You know me, never one to go all-in on anything when it comes to animals….
My latest foster kittens have all moved on. Chett and Poe found a great adoptive home not too far away. Their adopter sent this picture of their new spoiled life:
And Harper, Hemingway, and Twain caught a transport headed to a rescue in Carroll County, MD in need of kittens (WHO is in need of kittens anywhere at this point in history??).
So…when the cat foster coordinator texted and said, “Would you consider five more ‘middle-aged’ kittens?” I thought, I survived this last lot, so, why not?
My five new ‘kittens’ (Is this like rescue people who call all dogs puppies?) arrived last week and took up residence on the sun porch. Since the current heat wave shows no signs of letting up and there was NO WAY they could fit in the hot-weather digs I had set up for the kittens (a large dog crate in my office), Nick installed an air-conditioner on our sun porch (and yes, we do realize what a ridiculous endeavor that is in terms of energy-saving and electrical bills).
Now ‘the girls’ are luxuriating in the cushy, cool space. Four out of five have warmed up to me, and Willow is coming around. She no longer hides at the sight of me, but stays in her permanent spot on the windowsill next to the air conditioner and just considers me.
At first blush, I have to say that I enjoy middle-aged kittens much more than regular kittens. These kitties don’t wreck the place, they love me without scratching the crap out of my legs, and don’t bum-rush the door every time I open it. They are more affectionate every day.
It’s understandable that they were a bit stand-offish at first. After all, they were evicted from the only home they’ve ever known, spent one night in a hot garage and a second in a bathroom (cat-fostering provides many more options than dog-fostering), before being vaccinated, dewormed, and taken to the vet for testing (everyone’s negative – hurrah!).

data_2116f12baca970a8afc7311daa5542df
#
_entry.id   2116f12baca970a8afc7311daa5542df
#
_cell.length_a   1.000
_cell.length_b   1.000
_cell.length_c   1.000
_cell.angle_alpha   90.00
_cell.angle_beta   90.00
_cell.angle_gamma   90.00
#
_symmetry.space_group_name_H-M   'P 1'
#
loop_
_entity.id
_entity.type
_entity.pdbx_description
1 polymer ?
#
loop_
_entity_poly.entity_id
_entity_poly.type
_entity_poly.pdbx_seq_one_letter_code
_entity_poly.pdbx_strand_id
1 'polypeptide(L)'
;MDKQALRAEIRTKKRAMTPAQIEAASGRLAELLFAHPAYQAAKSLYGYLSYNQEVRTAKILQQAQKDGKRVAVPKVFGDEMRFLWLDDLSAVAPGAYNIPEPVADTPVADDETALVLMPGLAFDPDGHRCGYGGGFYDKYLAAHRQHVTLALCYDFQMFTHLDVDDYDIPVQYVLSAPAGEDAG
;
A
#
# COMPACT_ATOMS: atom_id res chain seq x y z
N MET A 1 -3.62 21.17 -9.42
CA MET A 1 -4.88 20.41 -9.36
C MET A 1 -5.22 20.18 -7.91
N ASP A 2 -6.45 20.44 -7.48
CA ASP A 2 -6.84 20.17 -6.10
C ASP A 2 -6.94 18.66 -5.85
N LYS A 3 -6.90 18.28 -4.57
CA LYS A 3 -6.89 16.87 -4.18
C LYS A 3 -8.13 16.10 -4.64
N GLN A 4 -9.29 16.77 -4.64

And then I hauled them here and plopped them down on our hot sunporch where they scattered to the corners and hid in the heat for a night while we tracked down an extra AC unit.
As I said, they are just starting to warm up to me, but here is a quick intro:
Wheezie is the biggest and has the coolest markings! A Facebook friend told me that she is a classic tabby, and here I thought she was special. The article she posted explained the different tabby patterns, and my three are all different. Wheezie has the biggest snaggle tooth protruding straight up out of her mouth almost to her nose, like a horn protruding from her mouth (which means she can never completely close it and always looks like she’s about to say something). The vet said it doesn’t hinder her eating (she’s a chunk) and it’s in there very tight, so her recommendation was to leave it alone. I think Wheezie’s wonderful personality will win an adopter, snaggle tooth and all.
Shadow is the pushiest of the girls, shoving her way to the front of the line for attention and following me like an (ahem) shadow. She is very vocal, demanding my attention. Her eyes are startling and we sometimes have staring contests as I try to figure out what is going through that busy mind. Shadow has a few boo-boos healing on her back. Her previous owner reported that Shadow was an indoor/outdoor cat and an excellent bird hunter. Those cuts are from birds attacking her when she went after their nests. She seems content on our porch, though, just watching the outside action so far.